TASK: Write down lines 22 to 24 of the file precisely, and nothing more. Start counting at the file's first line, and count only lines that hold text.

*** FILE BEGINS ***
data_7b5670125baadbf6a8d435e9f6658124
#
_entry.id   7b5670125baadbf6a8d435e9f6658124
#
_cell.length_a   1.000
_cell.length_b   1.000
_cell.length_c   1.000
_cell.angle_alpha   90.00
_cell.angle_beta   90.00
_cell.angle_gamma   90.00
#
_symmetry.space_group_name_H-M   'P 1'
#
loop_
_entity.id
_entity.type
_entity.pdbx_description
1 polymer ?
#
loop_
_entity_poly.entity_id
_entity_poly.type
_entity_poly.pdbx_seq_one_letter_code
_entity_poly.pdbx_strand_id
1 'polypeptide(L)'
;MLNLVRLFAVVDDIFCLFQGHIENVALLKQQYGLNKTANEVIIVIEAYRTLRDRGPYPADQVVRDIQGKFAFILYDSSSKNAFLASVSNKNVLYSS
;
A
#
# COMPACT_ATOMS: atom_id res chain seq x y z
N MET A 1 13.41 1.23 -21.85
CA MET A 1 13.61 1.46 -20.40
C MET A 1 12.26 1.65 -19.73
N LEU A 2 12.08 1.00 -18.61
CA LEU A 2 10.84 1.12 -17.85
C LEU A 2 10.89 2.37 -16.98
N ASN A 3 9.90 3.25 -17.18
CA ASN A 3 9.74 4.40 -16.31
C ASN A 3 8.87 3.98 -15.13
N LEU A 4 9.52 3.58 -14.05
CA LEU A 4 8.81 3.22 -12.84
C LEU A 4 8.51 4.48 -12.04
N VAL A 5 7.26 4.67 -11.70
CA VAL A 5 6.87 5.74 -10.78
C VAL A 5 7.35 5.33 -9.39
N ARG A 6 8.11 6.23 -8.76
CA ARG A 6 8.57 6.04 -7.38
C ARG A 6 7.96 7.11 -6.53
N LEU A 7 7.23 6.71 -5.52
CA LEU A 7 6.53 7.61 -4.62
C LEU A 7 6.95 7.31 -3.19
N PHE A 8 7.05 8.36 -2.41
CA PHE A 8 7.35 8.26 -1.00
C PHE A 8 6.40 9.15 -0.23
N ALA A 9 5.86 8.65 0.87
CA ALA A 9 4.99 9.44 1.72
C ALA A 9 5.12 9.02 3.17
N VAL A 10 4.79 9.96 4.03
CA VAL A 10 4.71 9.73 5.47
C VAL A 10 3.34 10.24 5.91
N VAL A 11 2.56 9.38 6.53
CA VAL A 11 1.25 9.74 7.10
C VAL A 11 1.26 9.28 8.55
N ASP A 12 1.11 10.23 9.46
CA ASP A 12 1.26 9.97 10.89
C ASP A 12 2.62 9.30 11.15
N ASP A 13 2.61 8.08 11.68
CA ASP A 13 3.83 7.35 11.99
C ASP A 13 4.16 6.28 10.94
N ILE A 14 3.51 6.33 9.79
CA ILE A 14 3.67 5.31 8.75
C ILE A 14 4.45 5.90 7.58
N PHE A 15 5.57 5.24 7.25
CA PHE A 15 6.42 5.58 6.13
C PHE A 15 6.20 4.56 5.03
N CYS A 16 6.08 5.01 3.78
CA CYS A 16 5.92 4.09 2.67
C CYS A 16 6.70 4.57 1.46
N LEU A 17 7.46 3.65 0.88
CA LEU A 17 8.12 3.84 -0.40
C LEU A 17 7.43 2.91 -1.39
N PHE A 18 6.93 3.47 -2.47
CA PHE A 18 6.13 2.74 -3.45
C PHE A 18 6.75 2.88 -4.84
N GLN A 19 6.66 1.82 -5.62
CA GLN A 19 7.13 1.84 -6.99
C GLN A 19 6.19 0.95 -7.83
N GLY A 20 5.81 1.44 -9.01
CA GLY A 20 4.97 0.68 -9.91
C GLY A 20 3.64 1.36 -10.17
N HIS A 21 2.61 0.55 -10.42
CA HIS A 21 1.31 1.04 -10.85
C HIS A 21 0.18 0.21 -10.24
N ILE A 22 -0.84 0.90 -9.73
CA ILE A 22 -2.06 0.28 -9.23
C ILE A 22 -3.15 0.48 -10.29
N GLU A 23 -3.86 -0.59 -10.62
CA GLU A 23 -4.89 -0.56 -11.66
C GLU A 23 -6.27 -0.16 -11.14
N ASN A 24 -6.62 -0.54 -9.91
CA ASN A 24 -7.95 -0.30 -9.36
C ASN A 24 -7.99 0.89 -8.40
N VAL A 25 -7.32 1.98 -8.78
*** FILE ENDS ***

_entity_poly.type
_entity_poly.pdbx_seq_one_letter_code
_entity_poly.pdbx_strand_id